The Presbyterian Church was at the vanguard of teaching Black children in Hot Springs in the late nineteenth century.
Reverend A.E. Torrence opened a parochial school for Black students in the early 1890s, which was “highly regarded locally for it program of culture and quality education.” In 1904, Reverend C.S. Mebane took over the school, including ownership of its property and equipment. While many referred to the school as the Mebane Academy, he called it the Hot Springs Normal and Industrial Institute.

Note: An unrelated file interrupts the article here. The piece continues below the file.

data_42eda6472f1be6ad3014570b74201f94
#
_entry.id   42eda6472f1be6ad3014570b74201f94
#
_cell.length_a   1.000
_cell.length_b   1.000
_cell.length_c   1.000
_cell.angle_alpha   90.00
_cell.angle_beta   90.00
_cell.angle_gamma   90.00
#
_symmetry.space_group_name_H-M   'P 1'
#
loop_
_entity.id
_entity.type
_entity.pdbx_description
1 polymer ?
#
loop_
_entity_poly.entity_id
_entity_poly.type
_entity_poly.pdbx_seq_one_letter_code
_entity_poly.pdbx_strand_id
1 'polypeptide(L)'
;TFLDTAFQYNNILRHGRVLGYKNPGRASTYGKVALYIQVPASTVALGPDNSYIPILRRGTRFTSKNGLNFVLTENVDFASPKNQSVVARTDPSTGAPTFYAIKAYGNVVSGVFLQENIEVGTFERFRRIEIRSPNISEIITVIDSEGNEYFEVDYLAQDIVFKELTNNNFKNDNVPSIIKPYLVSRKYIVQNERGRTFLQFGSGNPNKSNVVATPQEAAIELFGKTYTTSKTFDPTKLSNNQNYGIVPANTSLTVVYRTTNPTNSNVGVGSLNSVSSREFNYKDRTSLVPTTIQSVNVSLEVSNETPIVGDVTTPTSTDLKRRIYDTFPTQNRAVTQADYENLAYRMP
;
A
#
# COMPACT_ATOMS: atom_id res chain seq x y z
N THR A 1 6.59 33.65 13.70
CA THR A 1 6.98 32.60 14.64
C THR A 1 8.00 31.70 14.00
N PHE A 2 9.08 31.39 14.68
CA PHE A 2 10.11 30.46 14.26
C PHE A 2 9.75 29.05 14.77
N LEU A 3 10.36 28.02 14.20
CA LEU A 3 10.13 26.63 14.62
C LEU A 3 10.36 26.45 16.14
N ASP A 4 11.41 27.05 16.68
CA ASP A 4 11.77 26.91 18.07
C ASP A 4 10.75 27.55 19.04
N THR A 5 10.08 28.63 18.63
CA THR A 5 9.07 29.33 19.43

Attendance varied over the years, but by 1914 the institute had seventy students who were taught by three Black teachers while Mebane’s wife served as principal.
In the early 1920s, Hot Springs built a public school for Black students. The Presbyterian Board of Missions at the same time was evaluating which schools it could continue to support and began closing financially struggling schools where public schools were available. Mebane Academy closed in the late ‘20s.
To learn more, visit the Encyclopedia of Arkansas.